Foods that fight memory loss

By John Murphy
Published September 18, 2020

Key Takeaways

Worried about cognitive decline? Here’s something to chew on: You can prevent dementia and even lower your “brain age” by eating the right foods. In fact, there’s a specific diet for it.

It’s called the “Mediterranean-DASH Diet Intervention for Neurodegenerative Delay” diet, or MIND diet for short. As its name implies, it’s a hybrid of the Mediterranean diet and the DASH (Dietary Approaches to Stop Hypertension) diet, both of which have been shown to reduce Alzheimer’s disease in people who strictly adhere to them.

In a study published in the journal Alzheimer's & Dementia, researchers from Rush University Medical Center, in Chicago, IL, showed that the MIND diet lowered Alzheimer’s risk by about one-third (35%) in participants who followed it moderately well and by more than half (53%) in those who stuck to the diet rigorously.

The more brain-healthy foods that participants ate, the higher they scored. By the end of the study, people who scored the highest had slowed their rate of cognitive decline by the equivalent of 7.5 years compared with those who scored the lowest.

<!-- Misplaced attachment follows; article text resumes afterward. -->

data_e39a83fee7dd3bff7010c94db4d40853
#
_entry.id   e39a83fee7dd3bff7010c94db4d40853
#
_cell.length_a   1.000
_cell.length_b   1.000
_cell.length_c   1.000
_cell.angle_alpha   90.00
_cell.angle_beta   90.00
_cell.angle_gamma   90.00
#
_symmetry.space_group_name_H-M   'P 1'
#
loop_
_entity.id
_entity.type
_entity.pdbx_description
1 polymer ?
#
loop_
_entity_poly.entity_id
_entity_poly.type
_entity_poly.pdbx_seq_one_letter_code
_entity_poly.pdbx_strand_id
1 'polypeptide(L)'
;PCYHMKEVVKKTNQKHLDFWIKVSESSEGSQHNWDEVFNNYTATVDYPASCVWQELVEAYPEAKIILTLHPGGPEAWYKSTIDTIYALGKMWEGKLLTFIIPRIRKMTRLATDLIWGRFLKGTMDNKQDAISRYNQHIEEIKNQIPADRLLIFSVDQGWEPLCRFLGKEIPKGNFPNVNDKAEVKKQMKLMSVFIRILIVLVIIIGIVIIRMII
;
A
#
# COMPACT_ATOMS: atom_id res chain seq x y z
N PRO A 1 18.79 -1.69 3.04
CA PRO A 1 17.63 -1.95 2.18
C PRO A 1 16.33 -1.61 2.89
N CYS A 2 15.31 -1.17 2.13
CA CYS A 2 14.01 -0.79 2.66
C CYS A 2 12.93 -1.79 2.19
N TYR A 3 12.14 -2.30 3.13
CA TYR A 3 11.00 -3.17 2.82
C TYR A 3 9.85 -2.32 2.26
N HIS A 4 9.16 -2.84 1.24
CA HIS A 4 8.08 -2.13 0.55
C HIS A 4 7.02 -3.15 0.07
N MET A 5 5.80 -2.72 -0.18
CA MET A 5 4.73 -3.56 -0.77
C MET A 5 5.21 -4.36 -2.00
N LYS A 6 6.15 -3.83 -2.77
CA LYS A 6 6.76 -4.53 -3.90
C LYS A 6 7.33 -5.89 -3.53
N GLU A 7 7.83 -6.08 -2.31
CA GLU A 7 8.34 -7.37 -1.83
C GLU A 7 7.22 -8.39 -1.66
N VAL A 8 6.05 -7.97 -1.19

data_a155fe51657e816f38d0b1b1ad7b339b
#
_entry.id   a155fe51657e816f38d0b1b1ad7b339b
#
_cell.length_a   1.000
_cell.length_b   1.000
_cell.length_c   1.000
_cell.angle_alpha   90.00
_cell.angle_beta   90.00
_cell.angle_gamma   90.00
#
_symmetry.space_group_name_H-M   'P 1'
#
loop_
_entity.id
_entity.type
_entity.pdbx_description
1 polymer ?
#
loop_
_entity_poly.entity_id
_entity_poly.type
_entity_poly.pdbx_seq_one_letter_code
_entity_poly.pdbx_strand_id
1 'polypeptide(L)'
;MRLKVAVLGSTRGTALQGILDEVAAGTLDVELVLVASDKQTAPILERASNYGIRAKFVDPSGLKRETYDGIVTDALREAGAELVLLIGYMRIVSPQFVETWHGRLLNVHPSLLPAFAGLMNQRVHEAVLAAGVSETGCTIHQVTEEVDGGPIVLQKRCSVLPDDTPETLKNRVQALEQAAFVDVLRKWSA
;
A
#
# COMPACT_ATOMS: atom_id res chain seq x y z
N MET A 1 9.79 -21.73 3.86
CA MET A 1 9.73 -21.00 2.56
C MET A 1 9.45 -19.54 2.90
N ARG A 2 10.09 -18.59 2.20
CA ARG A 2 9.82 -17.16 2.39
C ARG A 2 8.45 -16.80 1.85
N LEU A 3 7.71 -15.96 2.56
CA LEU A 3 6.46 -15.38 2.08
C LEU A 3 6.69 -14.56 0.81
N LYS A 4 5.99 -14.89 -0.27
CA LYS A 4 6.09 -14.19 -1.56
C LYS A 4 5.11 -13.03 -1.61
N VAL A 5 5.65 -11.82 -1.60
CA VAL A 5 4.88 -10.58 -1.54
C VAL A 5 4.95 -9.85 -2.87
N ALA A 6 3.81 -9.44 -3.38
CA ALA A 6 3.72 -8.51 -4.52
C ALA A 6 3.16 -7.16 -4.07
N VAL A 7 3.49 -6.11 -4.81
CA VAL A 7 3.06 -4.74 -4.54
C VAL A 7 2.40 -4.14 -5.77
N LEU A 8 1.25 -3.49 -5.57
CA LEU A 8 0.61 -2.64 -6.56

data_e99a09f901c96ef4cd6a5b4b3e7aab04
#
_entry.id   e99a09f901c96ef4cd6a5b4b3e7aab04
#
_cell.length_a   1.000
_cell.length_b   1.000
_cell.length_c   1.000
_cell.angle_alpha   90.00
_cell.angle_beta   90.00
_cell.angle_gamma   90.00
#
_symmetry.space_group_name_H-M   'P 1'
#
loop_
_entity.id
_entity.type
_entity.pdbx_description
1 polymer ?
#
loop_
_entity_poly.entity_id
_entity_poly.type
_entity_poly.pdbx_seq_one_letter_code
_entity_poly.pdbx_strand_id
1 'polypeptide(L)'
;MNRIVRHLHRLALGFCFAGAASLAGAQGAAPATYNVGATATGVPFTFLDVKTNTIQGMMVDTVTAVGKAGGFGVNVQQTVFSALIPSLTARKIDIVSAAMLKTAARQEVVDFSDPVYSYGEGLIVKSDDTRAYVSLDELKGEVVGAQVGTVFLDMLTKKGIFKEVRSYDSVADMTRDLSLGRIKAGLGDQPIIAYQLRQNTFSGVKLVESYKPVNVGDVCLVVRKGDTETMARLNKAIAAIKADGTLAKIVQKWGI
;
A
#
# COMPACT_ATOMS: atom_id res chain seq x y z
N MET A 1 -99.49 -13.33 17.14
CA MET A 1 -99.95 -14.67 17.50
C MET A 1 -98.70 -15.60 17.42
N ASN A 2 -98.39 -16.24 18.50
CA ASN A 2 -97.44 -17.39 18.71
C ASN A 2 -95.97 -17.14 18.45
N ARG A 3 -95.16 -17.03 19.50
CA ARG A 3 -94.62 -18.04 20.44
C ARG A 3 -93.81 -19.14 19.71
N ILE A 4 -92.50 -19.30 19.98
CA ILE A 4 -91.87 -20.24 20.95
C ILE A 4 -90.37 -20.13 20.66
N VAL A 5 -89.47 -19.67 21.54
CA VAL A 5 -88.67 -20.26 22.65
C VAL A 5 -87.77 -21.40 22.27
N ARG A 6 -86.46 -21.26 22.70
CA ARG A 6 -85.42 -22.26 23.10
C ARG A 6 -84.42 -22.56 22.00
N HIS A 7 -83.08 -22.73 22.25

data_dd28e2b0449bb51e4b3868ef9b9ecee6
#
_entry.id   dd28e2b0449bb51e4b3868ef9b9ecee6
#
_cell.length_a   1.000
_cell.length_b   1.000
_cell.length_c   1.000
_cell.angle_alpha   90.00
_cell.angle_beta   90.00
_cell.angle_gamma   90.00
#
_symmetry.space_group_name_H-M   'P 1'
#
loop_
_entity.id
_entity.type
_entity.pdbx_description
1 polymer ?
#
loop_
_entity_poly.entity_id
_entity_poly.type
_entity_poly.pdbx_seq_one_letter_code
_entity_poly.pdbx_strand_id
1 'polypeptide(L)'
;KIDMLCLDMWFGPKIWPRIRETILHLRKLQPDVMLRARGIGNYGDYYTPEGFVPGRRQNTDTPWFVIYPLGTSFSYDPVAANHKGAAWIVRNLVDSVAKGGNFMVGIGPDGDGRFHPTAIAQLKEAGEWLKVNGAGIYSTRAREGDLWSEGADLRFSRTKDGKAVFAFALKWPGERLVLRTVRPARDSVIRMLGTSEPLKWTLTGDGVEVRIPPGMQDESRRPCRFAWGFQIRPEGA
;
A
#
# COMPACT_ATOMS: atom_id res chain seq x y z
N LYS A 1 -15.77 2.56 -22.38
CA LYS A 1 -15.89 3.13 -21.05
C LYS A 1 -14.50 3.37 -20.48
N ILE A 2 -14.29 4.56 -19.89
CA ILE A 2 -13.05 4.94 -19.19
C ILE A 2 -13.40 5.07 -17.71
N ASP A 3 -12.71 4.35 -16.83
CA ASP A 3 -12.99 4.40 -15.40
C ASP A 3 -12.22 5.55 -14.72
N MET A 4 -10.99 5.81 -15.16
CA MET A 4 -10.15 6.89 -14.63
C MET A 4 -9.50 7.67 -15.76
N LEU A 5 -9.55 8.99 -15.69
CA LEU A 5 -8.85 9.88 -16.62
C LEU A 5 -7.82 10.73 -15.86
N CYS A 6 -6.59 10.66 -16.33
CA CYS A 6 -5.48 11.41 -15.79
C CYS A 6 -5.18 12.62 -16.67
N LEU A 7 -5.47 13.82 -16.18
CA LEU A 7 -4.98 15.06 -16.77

Would you like to make your brain more youthful, too? Eat the 10 best brain-healthy foods, according to the MIND diet:

Green leafy vegetables

Of all the brain-healthy food groups, green leafy vegetables provide the greatest protection from cognitive decline. Some good choices include kale, collard greens, and spinach. They’re rich sources of nutrients—like folate, vitamin E, carotenoids, and flavonoids—that have been linked to lower risk of dementia and cognitive decline. Have one serving of greens or a mixed salad every day.  

Other vegetables

In addition to a green leafy vegetable, eat at least one serving of another vegetable every day. According to MIND diet researchers, there’s a range of veggies and veggie dishes to choose from, including green or red peppers, squash, cooked or raw carrots, broccoli, celery, potatoes, peas, lima beans, tomatoes, tomato sauce, string beans, beets, corn, zucchini, summer squash, eggplant—even coleslaw and potato salad.


Besides their anti-inflammatory, anti-carcinogenic, and cardiovascular benefits, nuts may promote brain health due to their high flavonoid content. Walnuts, in particular, have more polyphenols than any other nut. At least one randomized clinical trial has indicated that high walnut consumption in an at-risk elderly population may delay cognitive decline. The MIND diet calls for eating nuts as a snack on most days of the week.


Although fruits in general haven’t shown a protective benefit in studies of cognitive decline or dementia, berries in particular have demonstrated improved memory and learning in animal models, as well as a 2.5-year delay in cognitive decline in the Nurses’ Health Study. “Higher intake of flavonoids, particularly from berries, appears to reduce rates of cognitive decline in older adults,” the authors of the latter study concluded, pointing to blueberries and strawberries especially. Eat berries at least twice a week for the best brain benefit.